I love Santorini. I remember once sitting on the cliffside drinking a local bottle of wine with some fruit and watching the sunset with my wife.

I remember another time sitting on the roof of a little restaurant in Qia (Pelicanos) having what ranks as one of the best pizzas I have ever eaten (feta and spinach) with one of the best views I have ever witnessed. 

I remember a third time going on a ridiculous shopping spree with some friends and then finding a wonderful little taverna with great views enjoying a local meal after driving around the beaches of black, red and brown sand. (Regent offers something similar for $179 per person extra with very quick stops at two wineries!) 

You tell me which are luxury experiences and which aren't.  Now, aside from the shopping, how much do you think those experiences cost me?  Which ones would you rather have?
This, of course, raises the issue of what someone expects when they visit a place: Travel or Sightsee. Are they just happy to be there? Do they have a deep interest and are relegated to a quick glimpse of artwork they have waited to see for years? Do they want the 45 minute shopping experience in the main part of town rather than the artsy place hidden in the back streets? Let me give you a hint:  It doesn't matter on a large ship's tour because what will be given is an homogenized experience no matter what your take is. That is not luxury.

I am not claiming that every ship's tour is a part of a busman's holiday.  There are some excellent shore excursions out there.  But they are limited in number of guests, better in the quality of the guide (not tour guide), and longer in time spent where it really matters.

On most of my luxury cruises I take a ship's tour or two.  And, to be fair, I may well host an Ensemble Experience for any guests who booked their cruises through a member travel agency.  Some of those experiences are luxury and some of them are not, but some are - as one reader has pointed out - the best or safest way to see a place when you are wary or unsure about the locale or getting back to the ship.  (A place like Constanta, Romania comes to mind.) But I get to choose and I get to not pay for tours or ports I do not want to take a tour in...and make that compromise when and how I want to; and only when I want to.

Something else to think about when considering those luxury moments in port:  It is not necessarily about a formal shore excursion.  Some of my favorite and most memorable times were had just wandering around a port town.  Readers will remember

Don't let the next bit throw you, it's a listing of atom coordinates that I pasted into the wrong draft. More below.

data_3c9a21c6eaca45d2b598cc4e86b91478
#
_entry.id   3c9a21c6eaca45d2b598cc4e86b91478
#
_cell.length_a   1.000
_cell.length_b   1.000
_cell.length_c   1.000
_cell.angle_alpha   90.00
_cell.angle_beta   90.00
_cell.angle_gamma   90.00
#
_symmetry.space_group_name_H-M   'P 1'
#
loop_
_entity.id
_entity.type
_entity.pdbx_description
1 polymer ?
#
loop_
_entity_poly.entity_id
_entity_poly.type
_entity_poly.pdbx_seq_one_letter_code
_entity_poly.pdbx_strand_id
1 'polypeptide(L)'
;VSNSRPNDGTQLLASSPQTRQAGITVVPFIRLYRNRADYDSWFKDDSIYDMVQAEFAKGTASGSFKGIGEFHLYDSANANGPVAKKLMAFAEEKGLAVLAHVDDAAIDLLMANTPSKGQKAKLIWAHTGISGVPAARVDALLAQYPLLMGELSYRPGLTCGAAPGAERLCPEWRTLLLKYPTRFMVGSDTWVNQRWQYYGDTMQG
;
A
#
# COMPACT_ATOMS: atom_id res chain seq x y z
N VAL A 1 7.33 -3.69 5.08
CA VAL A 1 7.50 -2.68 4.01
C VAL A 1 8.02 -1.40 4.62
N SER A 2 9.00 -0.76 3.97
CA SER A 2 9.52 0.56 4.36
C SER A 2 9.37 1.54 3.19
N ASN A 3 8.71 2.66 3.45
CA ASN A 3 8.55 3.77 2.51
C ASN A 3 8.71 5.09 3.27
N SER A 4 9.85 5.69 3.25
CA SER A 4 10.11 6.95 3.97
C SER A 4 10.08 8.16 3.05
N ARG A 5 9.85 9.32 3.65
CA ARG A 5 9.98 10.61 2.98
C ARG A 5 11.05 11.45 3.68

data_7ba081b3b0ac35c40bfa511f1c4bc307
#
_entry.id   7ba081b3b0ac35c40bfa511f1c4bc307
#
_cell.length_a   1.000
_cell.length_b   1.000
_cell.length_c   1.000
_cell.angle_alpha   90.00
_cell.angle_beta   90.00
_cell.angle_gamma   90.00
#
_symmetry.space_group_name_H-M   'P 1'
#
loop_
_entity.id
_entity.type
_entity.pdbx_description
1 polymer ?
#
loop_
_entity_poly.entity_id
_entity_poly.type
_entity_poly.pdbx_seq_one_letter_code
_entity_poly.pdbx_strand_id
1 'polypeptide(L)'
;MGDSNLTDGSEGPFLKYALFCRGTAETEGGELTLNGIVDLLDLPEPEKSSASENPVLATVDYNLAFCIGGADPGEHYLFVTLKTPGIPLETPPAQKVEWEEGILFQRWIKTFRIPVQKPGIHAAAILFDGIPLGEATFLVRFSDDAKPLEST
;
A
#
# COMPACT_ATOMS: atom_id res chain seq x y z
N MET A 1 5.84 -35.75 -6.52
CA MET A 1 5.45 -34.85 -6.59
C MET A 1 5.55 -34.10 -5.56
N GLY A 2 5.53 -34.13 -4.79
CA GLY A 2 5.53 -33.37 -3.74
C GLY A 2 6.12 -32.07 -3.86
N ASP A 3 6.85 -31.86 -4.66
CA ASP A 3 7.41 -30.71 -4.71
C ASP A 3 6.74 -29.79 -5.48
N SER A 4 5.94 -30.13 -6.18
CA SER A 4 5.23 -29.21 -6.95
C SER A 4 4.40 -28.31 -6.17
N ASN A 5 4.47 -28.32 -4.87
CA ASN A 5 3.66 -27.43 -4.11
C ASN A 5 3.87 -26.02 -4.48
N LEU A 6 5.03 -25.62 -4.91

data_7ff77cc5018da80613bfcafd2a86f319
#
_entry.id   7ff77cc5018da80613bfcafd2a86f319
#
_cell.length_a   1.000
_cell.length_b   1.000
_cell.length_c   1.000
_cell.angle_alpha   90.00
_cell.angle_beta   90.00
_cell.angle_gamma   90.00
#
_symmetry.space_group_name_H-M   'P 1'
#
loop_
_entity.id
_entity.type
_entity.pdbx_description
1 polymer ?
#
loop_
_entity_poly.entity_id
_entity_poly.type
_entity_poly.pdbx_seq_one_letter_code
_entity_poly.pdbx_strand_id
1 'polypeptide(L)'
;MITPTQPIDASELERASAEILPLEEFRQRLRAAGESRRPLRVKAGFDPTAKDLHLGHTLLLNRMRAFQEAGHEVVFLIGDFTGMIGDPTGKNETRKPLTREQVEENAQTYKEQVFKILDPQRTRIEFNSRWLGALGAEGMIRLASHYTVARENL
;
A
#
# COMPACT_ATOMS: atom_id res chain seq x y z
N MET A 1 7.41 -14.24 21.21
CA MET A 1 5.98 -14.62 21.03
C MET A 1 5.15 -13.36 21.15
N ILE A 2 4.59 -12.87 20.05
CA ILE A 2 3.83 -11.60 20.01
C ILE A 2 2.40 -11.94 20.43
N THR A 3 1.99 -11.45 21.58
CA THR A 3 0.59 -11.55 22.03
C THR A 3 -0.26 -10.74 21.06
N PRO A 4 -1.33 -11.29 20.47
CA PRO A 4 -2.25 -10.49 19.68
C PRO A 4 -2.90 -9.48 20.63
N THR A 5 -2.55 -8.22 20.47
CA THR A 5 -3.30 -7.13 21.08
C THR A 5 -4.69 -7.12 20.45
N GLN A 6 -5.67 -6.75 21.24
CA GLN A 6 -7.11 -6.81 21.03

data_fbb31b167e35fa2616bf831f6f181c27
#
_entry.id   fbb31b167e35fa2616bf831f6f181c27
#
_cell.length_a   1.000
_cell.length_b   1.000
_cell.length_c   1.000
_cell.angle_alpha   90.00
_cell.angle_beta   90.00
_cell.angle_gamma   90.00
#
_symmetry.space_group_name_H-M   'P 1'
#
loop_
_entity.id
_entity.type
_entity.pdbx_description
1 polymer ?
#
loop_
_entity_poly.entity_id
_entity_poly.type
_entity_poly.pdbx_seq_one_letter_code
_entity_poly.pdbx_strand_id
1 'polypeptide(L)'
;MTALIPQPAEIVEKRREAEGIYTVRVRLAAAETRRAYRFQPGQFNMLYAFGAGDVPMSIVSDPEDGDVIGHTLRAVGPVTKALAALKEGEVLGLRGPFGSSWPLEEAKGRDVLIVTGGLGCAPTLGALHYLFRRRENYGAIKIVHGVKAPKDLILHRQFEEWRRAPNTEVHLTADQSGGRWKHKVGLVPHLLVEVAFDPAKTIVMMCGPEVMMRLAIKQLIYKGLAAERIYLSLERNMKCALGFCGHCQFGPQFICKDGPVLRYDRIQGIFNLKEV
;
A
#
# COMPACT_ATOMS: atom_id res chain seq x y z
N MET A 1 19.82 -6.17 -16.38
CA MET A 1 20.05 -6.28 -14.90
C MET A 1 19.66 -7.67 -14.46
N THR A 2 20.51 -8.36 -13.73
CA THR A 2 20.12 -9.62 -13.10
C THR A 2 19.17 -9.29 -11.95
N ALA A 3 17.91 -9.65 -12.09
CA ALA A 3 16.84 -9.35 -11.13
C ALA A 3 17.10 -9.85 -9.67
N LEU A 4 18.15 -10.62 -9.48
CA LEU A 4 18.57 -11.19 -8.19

-My wandering into a fantastic local place in Trieste, Italy because I saw a sign that said "Wine Buffet" (though, obviously it meant "wine and a buffet"). 
-The wonderful lunch in a the tiniest restaurant I have ever eaten in when in St.Tropez - complete with a sweet transvestite waiter(ess).
-Wandering the local market in Le Lavandou, France where I watched this fantastic paella being cooked over a couple of hours...then bought some and sat on a wall on the beach and ate a fantastic treat with the Seabourn Legend in the background....followed by a local restaurant serving Vin de Provence with a bowl of mussels in garlic and cream.

Grabbing your paid for "free" tour prevents these things from happening...or even having a chance of happening.

Finally, I am not talking about "value"; I am talking about luxury.  I have hinted (strongly) that I do not believe there is true value in the larger tours and, to be sure, I find it wrong to be paying for an entire cruise's "free" tours when I know I prefer to "Travel" than to "Sightsee" so I will not take many of them.  That is personal for you to decide.  It is for me to raise the issue of whether there is any "value" in that package and in those sorts of tours.  I think it is limited...and actually degrades both the "luxury" and "travel" experience.

I have been receiving quite a number of emails asking me if I actually book cruises or if I would consider booking their cruises or if I would consider booking cruises on other than luxury cruise lines. The answer to all three questions is: YES. You can email me at eric@goldringtravel.com  or call me at (877) 2GO-LUXURY or internationally on +1 732 383-7398 or UK on +44 20 8133 3450 or Australia on +61 7 3102 4685.